The professor had formed a hypothesis or an assumption that ‘frustration leads to aggression’. He found it a good opportunity to conduct an experiment to prove his guess as correct. He thought such a study would equally benefit his students and strengthen their understanding of Research Methodology.
He asked all students of his class to go out and form a line. Next he asked them to move in the room, one by one. He had two assistants with him who help him forming two groups of students through asking first student to go left and second to go right and repeating the same process as students entered in the class. In this way the class of fifty got divided into two groups. This is called random selection and it removes bias of the researcher. Afterwards, he asked to students in the right side to stay in the same room while those on the left were asked to go to another room. He asked his assistants to note names of the students on two separate sheets to keep a record of who was in which group. The professor decided to treat the staying students as an Experimental Group. If so, the other group would be termed as “Control Group”. Here control strictly means ‘keep as it is’. Such a group is not made a part of the experiment, it receives no treatment. Such a group serves only as a bench mark to find out if the experiment or treatment has created a significant different between the two groups.
Now the experiment starts. The Professor asked one of his assistant to go to Control Group and start giving a lecture on such light topics such as difference between Basic and Applied Research or difference between Management Problem and Research Problem. He himself gave a quiz to students in the experimental group in which he failed almost all of them. A second quiz was given and rated badly. The same was done for the third quiz. After these quizzes, he asked students of both the groups to mix up and form a line again to be entered one by one in the class. Meanwhile, he had plugged in an electric wire in the main supply line keeping the other end naked. In fact, there was no electricity in the wire but this was not known to the students. He called in the first student and asked him to pick up the wire and touch the naked end to the back of the palm of his assistant. He asked the other assistant to note the student name on a sheet along with his reaction. It was observed that some students flatly refused to take any such action, some touched the wire quite reluctantly and some not only responded quickly but also pierced the naked end in the back of the palm. Later, names of the students were compared with names in two separate groups and it was observed that all students piercing the wire belonged to the experimental group which stayed in the class and took the quizzes.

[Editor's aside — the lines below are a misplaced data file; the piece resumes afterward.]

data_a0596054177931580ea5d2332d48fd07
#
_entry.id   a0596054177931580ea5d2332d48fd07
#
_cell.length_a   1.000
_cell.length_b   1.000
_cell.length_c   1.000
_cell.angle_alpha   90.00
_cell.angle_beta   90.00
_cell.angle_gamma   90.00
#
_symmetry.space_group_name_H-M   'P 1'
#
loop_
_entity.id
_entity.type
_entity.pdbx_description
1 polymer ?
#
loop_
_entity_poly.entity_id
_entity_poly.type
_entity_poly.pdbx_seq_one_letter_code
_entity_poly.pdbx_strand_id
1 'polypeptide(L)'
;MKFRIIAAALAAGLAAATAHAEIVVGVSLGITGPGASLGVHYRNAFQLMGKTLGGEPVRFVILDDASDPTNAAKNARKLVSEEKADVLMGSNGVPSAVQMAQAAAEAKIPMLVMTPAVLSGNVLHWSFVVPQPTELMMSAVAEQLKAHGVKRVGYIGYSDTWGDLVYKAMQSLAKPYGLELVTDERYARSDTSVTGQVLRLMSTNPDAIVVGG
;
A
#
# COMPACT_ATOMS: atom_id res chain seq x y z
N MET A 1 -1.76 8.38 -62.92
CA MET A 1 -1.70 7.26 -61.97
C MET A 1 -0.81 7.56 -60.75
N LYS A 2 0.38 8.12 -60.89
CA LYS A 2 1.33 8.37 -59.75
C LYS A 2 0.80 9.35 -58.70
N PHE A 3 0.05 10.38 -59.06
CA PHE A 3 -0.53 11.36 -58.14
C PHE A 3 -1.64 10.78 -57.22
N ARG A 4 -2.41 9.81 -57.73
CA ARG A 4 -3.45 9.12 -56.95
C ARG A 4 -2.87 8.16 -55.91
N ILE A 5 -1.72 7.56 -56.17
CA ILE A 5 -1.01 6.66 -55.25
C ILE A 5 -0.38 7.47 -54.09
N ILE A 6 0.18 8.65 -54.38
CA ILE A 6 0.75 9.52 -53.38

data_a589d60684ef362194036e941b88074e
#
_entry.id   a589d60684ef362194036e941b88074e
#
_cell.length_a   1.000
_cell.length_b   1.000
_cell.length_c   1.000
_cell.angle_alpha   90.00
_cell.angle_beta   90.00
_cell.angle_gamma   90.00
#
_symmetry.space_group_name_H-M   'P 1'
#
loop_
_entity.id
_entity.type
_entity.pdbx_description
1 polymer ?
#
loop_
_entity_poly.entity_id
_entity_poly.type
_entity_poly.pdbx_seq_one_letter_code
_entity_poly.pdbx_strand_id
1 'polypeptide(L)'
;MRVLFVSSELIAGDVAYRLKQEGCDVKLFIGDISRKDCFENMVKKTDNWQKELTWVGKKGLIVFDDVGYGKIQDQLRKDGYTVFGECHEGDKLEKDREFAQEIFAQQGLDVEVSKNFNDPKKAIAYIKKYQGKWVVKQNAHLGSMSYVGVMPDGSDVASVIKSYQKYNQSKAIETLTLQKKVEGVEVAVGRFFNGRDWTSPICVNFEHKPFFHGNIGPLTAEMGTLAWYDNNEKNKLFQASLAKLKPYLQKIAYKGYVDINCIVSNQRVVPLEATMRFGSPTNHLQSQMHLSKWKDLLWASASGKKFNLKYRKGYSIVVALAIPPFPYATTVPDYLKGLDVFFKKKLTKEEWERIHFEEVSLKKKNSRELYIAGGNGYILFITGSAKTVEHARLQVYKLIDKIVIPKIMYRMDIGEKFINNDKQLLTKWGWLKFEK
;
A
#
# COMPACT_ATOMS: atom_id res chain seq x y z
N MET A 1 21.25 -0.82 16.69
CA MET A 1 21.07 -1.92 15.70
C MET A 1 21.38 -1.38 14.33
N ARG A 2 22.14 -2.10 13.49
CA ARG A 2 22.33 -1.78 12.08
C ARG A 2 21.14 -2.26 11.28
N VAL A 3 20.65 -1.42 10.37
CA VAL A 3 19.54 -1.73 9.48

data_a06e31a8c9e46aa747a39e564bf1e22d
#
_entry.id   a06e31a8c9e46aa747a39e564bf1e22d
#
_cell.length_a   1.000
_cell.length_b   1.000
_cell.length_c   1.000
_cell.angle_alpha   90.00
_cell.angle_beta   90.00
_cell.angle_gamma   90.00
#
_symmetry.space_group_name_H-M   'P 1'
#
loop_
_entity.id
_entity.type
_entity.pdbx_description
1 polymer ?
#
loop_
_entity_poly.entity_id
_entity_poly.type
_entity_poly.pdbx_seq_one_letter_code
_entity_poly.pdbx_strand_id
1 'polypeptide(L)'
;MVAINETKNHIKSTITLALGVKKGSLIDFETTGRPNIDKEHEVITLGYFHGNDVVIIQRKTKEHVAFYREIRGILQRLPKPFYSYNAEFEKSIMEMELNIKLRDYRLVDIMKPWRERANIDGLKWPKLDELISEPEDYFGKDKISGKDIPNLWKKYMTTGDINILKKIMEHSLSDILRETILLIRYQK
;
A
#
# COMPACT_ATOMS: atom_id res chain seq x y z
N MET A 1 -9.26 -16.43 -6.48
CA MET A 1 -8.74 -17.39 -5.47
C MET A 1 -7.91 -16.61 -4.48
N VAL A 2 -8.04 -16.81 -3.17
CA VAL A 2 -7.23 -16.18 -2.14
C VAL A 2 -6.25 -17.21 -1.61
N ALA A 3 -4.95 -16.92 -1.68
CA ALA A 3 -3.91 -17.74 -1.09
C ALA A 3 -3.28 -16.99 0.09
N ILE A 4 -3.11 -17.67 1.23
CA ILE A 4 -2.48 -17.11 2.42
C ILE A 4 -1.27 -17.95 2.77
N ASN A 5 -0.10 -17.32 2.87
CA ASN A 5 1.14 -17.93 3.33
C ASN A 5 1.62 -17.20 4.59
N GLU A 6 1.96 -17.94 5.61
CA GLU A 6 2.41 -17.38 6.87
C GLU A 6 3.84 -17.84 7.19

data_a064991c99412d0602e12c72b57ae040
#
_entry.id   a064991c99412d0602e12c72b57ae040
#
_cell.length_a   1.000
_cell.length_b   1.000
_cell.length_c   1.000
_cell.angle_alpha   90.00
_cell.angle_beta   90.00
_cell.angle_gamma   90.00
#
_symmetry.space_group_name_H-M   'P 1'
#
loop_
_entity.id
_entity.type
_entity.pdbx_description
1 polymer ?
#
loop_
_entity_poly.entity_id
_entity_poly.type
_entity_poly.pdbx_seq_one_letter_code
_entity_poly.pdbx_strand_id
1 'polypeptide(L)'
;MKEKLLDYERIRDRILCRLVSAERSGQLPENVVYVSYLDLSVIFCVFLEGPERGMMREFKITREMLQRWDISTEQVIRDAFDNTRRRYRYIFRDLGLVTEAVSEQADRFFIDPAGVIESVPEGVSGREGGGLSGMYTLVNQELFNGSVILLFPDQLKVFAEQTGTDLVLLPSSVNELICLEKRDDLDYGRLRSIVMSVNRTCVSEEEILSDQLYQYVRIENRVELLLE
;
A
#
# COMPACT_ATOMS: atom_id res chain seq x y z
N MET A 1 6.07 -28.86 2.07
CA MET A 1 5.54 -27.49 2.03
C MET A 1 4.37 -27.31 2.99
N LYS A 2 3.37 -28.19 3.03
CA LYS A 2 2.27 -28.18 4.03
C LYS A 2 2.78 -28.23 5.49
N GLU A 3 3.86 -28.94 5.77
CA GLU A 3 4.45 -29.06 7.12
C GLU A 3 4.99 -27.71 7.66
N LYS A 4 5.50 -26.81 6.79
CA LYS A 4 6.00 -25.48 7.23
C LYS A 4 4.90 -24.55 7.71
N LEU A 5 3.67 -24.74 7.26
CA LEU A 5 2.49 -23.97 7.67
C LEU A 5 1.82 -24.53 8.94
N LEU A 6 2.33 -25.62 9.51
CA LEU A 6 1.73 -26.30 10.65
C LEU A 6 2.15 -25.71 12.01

From this, the professor concluded that since the experimental group members were most frustrated having failed in all the three quizzes; they became aggressive which was exhibited in their behavior. So his assumptions that frustration leads to aggression proved correct. Formally speaking he formed the following Null and Alternate Hypothesis.
He had only to reject the Null Hypothesis. If rejected, the alternate hypothesis was accepted automatically. This approach is adopted in all hypothesis testing since it is difficult to prove something correct than in-correct. If we say all dogs bark, someone may point out to that a Mexican dog “Chihuahua’ or “Poodle” seldom bark and therefore it is incorrect to say that all dogs bark. On other hand, if we say that no dog barks, it would be much easier to reject it. In doing so, we accept the alternate which proves our assumption.